Data Protection Bill

Written evidence submitted by The Officers’ Association (DPB21)

The Officers’ Association is a registered charity, established under Royal Charter. Our purpose is to assist officers as they move into civilian employment and to provide assistance to former officers and their dependants in need.

In common with other charities, we have considered carefully what lawful basis we should use for processing the personal data of those seeking our assistance.  In some circumstances, we believe we can depend on legitimate interest e.g. if an officer is seeking advice on civilian employment. Unlike a business we have no contract in place with our clients. 

When a person comes to us for financial assistance, we ask for more extensive information on the whole family.  Some of this we may be able to process under legitimate interest, but we sometimes seek special category data, for instance:

Religion: because some funds are only available to people pf certain faiths;

Health: in order to obtain a full picture of the person’s need.

We seek consent for processing such data; in some circumstances details of religion can be treated as optional, but it would be harder for us to provide the service sought from us if we were not aware of relevant health issues.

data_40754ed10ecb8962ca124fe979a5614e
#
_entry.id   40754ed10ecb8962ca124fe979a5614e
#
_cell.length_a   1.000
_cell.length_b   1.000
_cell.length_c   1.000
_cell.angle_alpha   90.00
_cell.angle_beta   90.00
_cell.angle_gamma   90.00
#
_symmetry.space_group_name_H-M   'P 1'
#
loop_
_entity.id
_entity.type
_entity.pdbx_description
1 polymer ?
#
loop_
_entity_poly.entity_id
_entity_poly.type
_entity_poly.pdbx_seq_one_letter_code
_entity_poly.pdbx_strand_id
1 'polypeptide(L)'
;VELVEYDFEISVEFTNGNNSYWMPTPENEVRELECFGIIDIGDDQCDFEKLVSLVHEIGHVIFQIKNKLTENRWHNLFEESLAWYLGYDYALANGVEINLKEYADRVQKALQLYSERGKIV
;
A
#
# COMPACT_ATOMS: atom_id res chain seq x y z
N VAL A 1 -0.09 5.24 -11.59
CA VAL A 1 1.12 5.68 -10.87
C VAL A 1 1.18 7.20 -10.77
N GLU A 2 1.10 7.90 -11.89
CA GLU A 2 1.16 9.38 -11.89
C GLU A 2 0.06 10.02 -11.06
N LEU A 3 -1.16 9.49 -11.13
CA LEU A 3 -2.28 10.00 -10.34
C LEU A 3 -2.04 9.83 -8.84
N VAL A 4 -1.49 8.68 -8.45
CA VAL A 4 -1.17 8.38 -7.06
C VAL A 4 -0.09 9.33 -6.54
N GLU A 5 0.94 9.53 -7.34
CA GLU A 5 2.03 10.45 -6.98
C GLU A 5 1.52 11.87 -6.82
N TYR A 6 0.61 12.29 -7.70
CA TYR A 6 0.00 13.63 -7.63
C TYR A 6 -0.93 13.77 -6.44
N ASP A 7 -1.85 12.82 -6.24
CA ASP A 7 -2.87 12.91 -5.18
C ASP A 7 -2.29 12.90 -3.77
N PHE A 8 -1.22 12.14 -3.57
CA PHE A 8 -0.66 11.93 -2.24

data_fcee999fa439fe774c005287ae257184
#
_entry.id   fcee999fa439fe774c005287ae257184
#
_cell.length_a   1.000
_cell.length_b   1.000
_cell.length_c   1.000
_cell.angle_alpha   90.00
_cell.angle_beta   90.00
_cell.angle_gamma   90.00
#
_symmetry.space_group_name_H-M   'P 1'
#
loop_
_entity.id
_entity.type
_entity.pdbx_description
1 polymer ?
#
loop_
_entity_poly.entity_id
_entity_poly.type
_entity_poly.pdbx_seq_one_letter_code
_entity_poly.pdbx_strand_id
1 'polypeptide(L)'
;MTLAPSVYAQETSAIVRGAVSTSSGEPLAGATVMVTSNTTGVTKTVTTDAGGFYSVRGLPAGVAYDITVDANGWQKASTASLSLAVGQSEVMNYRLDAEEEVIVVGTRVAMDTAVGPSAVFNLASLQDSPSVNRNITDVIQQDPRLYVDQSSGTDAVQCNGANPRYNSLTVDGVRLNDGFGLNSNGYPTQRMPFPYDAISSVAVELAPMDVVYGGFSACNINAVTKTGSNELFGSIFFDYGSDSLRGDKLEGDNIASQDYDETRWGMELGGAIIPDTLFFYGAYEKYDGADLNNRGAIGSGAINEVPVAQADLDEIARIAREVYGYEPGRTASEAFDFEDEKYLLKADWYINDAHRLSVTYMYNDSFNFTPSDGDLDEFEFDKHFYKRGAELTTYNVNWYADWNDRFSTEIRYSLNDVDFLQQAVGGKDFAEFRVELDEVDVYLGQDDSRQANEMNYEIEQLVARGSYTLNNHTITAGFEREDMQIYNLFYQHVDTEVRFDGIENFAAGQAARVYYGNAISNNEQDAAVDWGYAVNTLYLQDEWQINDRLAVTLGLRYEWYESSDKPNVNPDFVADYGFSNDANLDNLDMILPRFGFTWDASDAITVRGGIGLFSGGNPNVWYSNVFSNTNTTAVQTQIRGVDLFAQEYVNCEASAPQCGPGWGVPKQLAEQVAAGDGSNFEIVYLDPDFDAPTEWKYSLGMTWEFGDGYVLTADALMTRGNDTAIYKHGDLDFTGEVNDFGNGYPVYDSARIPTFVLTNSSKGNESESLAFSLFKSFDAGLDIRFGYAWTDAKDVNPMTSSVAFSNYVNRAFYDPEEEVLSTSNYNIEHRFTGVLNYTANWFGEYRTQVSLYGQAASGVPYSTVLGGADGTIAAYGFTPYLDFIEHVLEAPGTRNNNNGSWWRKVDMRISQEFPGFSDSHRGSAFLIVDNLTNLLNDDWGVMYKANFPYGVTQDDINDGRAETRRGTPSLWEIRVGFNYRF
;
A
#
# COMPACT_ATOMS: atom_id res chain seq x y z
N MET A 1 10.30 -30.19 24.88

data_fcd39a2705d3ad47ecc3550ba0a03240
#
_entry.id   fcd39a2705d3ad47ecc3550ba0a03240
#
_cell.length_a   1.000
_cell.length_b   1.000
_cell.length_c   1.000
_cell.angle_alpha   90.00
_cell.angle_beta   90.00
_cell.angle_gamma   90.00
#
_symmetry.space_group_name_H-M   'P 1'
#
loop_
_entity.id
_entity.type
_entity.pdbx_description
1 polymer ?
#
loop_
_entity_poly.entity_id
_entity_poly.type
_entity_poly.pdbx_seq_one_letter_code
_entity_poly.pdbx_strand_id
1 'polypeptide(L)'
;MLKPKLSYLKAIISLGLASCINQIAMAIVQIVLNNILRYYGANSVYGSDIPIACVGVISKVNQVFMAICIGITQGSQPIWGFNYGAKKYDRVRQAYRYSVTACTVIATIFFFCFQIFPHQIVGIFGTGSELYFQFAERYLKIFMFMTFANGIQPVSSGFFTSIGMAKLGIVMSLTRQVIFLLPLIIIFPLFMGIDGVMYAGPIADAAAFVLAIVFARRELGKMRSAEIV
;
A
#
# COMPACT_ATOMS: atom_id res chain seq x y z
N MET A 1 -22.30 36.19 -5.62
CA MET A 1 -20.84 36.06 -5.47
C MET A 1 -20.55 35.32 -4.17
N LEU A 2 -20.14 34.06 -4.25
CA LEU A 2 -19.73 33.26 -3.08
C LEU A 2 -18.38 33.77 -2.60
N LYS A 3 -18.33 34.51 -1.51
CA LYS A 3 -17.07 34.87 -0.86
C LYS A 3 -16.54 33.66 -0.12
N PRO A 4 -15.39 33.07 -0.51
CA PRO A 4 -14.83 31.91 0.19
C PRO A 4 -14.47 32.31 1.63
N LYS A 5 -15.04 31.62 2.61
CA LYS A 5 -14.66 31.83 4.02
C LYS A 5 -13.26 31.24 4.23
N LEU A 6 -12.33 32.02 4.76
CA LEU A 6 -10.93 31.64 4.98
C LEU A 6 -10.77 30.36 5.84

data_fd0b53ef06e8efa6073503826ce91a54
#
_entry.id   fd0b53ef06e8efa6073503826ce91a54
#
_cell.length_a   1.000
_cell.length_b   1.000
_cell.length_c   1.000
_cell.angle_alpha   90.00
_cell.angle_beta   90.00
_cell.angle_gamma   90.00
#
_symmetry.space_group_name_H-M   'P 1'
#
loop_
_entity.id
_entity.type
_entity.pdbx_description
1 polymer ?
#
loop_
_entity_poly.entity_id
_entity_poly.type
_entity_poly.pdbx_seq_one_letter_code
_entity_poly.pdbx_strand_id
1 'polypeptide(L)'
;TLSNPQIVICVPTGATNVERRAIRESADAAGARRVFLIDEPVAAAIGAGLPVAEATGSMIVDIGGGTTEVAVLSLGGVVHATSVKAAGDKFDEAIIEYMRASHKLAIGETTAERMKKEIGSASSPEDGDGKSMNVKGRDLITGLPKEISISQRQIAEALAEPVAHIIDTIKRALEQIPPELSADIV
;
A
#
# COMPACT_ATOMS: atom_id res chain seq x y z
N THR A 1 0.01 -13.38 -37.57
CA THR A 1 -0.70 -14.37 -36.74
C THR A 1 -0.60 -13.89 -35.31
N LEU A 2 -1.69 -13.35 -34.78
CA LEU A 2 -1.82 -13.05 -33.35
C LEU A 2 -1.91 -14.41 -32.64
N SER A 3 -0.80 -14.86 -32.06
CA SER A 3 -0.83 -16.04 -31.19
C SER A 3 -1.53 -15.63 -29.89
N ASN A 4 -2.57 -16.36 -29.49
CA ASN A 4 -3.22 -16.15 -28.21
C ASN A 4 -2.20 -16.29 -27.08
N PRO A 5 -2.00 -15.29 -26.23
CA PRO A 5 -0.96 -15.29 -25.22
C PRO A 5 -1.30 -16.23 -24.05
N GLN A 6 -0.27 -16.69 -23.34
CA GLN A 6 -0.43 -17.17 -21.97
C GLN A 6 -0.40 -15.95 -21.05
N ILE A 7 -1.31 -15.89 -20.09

As a charity we do not fall into any of the categories listed in Article 9 of GDPR, but we should like the UK Bill to give further clarity to whether "vital interests" would apply only to somebody in extremis. Without a clearer definition for the charity sector the current Bill leaves many charities dependent on seeking explicit consent in order to provide their designated services. 

Furthermore, we may also seek information about criminal convictions as relevant to understanding the needs of our client, but we don not fall into any of the categories listed in Schedule 1 of the UK Bill.  We are a not for profit body but we do not have a political, philosophical, religious or trade union aim.

We also seek the personal data of family members in cases of need, in particular of children.  It is rarely appropriate or practical to seek the consent of such third parties whether they be adult or under 18.  We therefor process a minimal amount of their personal data on the basis of legitimate interest.  We recognise the rights of children under data protection legislation and we understand the need for particular emphasis in the legislation on Information Security Services, but we would welcome greater guidance on grounds for processing children’s data for those not fulfilling a contract.

March 2018


Prepared 13th March 2018